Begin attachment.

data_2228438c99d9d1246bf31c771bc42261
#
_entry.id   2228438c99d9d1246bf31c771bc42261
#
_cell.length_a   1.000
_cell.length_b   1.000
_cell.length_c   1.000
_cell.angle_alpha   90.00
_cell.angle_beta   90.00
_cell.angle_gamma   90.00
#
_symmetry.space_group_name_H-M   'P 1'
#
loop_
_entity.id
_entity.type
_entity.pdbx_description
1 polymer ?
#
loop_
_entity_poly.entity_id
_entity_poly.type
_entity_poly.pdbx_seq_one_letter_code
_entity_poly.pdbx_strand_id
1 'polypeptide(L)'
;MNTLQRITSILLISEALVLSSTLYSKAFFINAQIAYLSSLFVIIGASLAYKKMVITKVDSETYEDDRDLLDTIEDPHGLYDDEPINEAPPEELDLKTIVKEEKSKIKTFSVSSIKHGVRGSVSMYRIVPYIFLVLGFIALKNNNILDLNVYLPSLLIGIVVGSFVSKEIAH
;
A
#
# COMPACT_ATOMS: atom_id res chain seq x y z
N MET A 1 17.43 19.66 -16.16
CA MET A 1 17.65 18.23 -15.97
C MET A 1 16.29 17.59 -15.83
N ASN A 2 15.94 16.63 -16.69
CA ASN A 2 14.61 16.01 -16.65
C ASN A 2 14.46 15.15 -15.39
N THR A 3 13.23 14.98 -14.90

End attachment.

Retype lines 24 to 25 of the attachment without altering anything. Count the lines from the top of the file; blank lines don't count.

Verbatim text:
_entity_poly.pdbx_strand_id
1 'polypeptide(L)'